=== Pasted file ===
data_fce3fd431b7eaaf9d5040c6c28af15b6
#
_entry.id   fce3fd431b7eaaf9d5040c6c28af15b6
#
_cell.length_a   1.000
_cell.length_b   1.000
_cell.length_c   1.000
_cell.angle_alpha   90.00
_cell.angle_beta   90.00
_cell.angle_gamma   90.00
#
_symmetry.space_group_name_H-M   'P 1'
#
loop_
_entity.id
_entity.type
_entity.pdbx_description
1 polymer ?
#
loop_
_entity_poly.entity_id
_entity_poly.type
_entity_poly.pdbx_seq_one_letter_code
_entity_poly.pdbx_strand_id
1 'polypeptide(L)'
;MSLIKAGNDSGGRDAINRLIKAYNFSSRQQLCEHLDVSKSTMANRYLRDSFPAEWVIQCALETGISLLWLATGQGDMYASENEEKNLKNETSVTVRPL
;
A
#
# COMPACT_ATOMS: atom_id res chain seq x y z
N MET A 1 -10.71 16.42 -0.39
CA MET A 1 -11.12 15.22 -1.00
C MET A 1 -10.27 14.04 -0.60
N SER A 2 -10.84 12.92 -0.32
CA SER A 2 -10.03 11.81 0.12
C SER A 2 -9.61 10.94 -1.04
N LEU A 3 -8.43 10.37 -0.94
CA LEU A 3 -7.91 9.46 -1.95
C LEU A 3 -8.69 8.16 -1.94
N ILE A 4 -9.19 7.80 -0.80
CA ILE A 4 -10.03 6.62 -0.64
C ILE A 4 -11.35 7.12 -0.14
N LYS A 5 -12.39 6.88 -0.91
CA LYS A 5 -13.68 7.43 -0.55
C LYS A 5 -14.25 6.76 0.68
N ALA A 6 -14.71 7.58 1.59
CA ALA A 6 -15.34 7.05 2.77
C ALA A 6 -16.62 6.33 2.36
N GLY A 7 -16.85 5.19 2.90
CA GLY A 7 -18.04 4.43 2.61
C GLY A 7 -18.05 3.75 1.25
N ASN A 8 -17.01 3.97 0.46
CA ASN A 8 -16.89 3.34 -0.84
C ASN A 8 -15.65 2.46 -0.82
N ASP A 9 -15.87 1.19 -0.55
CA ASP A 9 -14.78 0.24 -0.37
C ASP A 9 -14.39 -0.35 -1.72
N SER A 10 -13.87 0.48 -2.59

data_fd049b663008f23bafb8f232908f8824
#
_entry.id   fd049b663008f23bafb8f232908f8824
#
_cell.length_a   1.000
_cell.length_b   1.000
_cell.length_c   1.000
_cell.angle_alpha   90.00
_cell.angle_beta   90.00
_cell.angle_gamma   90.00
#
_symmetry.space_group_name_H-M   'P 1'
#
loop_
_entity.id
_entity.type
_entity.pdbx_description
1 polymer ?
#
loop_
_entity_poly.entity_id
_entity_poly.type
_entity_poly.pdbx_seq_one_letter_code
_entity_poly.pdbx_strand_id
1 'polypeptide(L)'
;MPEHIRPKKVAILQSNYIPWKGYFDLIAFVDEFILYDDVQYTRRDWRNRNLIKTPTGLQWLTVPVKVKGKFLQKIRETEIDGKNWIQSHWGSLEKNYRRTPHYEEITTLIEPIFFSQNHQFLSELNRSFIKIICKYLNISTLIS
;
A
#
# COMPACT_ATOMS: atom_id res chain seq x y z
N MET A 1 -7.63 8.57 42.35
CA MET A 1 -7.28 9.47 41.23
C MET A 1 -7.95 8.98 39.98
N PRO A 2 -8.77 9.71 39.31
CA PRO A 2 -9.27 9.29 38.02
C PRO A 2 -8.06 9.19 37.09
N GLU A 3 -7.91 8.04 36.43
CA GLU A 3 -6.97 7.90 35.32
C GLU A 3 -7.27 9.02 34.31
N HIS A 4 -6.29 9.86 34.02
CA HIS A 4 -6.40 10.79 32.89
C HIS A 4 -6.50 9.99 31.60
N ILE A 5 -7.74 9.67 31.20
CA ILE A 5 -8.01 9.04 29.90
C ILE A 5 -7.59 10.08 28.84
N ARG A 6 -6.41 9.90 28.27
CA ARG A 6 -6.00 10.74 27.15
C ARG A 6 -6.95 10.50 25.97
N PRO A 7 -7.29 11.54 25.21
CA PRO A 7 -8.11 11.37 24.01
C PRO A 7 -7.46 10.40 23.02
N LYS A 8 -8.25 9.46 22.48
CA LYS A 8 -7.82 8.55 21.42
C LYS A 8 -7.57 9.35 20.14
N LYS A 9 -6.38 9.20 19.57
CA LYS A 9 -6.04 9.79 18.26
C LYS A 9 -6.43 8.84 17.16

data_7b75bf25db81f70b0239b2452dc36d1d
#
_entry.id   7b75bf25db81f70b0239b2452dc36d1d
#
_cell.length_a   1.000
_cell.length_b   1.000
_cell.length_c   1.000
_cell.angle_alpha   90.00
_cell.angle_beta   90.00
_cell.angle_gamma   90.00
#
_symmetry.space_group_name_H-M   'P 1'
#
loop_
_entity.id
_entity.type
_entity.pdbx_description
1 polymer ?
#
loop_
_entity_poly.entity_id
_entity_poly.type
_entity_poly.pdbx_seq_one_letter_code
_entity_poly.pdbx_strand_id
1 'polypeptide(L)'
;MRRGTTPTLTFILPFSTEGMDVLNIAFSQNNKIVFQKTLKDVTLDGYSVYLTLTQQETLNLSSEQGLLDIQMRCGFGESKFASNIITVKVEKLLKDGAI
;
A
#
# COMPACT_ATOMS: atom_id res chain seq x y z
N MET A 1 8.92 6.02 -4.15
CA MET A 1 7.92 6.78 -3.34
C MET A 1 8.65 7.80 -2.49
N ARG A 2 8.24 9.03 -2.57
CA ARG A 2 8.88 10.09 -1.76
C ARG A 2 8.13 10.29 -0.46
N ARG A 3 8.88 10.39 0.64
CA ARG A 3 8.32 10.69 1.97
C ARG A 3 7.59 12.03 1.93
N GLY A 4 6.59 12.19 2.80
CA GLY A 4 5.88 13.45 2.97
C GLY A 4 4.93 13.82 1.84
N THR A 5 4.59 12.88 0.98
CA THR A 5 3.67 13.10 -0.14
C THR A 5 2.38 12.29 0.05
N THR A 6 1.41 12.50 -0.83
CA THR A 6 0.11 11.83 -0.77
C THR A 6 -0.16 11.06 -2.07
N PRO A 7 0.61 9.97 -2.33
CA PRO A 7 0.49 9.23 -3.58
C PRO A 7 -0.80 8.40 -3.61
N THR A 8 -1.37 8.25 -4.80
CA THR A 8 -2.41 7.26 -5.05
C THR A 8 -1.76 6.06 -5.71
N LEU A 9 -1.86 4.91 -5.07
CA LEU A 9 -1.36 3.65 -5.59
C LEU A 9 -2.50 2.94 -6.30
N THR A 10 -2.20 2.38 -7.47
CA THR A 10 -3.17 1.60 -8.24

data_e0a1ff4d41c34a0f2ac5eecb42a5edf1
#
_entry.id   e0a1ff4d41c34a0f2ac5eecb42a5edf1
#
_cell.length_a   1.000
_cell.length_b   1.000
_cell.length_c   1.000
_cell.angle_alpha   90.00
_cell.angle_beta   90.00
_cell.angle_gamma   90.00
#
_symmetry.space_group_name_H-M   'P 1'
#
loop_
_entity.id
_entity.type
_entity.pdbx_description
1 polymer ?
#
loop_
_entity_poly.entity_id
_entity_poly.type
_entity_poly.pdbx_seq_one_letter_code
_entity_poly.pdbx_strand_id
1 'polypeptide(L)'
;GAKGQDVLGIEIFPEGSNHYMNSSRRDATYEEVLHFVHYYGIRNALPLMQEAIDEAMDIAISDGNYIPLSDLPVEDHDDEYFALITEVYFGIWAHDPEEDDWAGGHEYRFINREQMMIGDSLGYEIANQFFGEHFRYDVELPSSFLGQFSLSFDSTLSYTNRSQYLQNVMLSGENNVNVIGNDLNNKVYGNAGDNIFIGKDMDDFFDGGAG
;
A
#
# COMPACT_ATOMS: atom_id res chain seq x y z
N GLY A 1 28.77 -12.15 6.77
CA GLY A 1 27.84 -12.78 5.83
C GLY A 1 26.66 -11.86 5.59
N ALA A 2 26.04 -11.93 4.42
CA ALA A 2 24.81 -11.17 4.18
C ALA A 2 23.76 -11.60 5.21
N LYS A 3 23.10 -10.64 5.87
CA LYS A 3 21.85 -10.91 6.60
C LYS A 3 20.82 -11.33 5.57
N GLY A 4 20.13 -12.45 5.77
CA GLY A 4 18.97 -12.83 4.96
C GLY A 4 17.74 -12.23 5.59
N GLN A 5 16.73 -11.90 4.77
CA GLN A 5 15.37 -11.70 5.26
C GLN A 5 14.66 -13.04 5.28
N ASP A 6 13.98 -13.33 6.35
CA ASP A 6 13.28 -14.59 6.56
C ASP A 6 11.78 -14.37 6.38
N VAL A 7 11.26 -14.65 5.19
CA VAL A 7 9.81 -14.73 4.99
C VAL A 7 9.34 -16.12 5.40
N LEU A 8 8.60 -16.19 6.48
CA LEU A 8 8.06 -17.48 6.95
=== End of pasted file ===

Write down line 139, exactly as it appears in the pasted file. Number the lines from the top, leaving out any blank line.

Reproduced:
_entity_poly.pdbx_strand_id